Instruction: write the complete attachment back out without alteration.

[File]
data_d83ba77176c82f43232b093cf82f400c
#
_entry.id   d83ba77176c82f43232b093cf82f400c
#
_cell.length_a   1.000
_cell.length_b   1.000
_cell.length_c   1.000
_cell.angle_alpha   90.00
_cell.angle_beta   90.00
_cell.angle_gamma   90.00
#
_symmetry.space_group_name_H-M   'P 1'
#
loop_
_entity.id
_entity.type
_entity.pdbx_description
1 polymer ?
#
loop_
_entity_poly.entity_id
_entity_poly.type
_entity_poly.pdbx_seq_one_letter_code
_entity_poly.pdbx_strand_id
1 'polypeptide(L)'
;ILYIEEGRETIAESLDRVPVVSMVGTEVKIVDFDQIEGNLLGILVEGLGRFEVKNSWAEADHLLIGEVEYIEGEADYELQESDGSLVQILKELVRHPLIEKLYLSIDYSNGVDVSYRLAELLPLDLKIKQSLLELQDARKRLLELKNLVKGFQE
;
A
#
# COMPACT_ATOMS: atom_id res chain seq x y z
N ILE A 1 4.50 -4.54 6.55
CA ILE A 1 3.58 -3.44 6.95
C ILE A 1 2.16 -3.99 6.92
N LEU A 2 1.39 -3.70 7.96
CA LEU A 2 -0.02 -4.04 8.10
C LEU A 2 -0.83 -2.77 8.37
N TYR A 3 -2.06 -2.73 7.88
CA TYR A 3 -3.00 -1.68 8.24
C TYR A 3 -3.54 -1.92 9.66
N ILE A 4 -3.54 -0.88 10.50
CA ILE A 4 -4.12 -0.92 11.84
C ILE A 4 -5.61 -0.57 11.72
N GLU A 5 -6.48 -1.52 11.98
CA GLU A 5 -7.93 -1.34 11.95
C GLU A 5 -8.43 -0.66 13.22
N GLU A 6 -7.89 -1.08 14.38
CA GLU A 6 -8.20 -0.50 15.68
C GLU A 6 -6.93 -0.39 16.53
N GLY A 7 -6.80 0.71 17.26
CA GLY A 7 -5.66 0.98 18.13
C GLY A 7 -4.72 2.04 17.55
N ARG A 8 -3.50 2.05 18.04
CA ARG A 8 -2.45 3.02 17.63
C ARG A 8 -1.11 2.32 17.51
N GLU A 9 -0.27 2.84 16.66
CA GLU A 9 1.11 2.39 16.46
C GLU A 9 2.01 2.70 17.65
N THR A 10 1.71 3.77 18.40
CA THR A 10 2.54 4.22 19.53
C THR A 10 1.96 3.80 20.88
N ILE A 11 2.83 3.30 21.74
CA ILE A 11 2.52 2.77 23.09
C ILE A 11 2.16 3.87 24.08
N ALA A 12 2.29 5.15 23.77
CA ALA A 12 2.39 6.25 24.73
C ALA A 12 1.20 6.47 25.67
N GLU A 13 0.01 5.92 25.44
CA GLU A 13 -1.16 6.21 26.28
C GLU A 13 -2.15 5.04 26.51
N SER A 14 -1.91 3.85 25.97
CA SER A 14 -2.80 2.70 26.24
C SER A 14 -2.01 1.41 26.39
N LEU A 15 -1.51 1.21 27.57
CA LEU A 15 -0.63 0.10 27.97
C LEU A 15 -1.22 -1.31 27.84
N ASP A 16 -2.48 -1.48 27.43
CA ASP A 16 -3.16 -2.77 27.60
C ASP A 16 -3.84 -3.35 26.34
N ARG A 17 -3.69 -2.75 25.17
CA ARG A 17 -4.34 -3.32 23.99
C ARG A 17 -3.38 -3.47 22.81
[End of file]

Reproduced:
data_d83ba77176c82f43232b093cf82f400c
#
_entry.id   d83ba77176c82f43232b093cf82f400c
#
_cell.length_a   1.000
_cell.length_b   1.000
_cell.length_c   1.000
_cell.angle_alpha   90.00
_cell.angle_beta   90.00
_cell.angle_gamma   90.00
#
_symmetry.space_group_name_H-M   'P 1'
#
loop_
_entity.id
_entity.type
_entity.pdbx_description
1 polymer ?
#
loop_
_entity_poly.entity_id
_entity_poly.type
_entity_poly.pdbx_seq_one_letter_code
_entity_poly.pdbx_strand_id
1 'polypeptide(L)'
;ILYIEEGRETIAESLDRVPVVSMVGTEVKIVDFDQIEGNLLGILVEGLGRFEVKNSWAEADHLLIGEVEYIEGEADYELQESDGSLVQILKELVRHPLIEKLYLSIDYSNGVDVSYRLAELLPLDLKIKQSLLELQDARKRLLELKNLVKGFQE
;
A
#
# COMPACT_ATOMS: atom_id res chain seq x y z
N ILE A 1 4.50 -4.54 6.55
CA ILE A 1 3.58 -3.44 6.95
C ILE A 1 2.16 -3.99 6.92
N LEU A 2 1.39 -3.70 7.96
CA LEU A 2 -0.02 -4.04 8.10
C LEU A 2 -0.83 -2.77 8.37
N TYR A 3 -2.06 -2.73 7.88
CA TYR A 3 -3.00 -1.68 8.24
C TYR A 3 -3.54 -1.92 9.66
N ILE A 4 -3.54 -0.88 10.50
CA ILE A 4 -4.12 -0.92 11.84
C ILE A 4 -5.61 -0.57 11.72
N GLU A 5 -6.48 -1.52 11.98
CA GLU A 5 -7.93 -1.34 11.95
C GLU A 5 -8.43 -0.66 13.22
N GLU A 6 -7.89 -1.08 14.38
CA GLU A 6 -8.20 -0.50 15.68
C GLU A 6 -6.93 -0.39 16.53
N GLY A 7 -6.80 0.71 17.26
CA GLY A 7 -5.66 0.98 18.13
C GLY A 7 -4.72 2.04 17.55
N ARG A 8 -3.50 2.05 18.04
CA ARG A 8 -2.45 3.02 17.63
C ARG A 8 -1.11 2.32 17.51
N GLU A 9 -0.27 2.84 16.66
CA GLU A 9 1.11 2.39 16.46
C GLU A 9 2.01 2.70 17.65
N THR A 10 1.71 3.77 18.40
CA THR A 10 2.54 4.22 19.53
C THR A 10 1.96 3.80 20.88
N ILE A 11 2.83 3.30 21.74
CA ILE A 11 2.52 2.77 23.09
C ILE A 11 2.16 3.87 24.08
N ALA A 12 2.29 5.15 23.77
CA ALA A 12 2.39 6.25 24.73
C ALA A 12 1.20 6.47 25.67
N GLU A 13 0.01 5.92 25.44
CA GLU A 13 -1.16 6.21 26.28
C GLU A 13 -2.15 5.04 26.51
N SER A 14 -1.91 3.85 25.97
CA SER A 14 -2.80 2.70 26.24
C SER A 14 -2.01 1.41 26.39
N LEU A 15 -1.51 1.21 27.57
CA LEU A 15 -0.63 0.10 27.97
C LEU A 15 -1.22 -1.31 27.84
N ASP A 16 -2.48 -1.48 27.43
CA ASP A 16 -3.16 -2.77 27.60
C ASP A 16 -3.84 -3.35 26.34
N ARG A 17 -3.69 -2.75 25.17
CA ARG A 17 -4.34 -3.32 23.99
C ARG A 17 -3.38 -3.47 22.81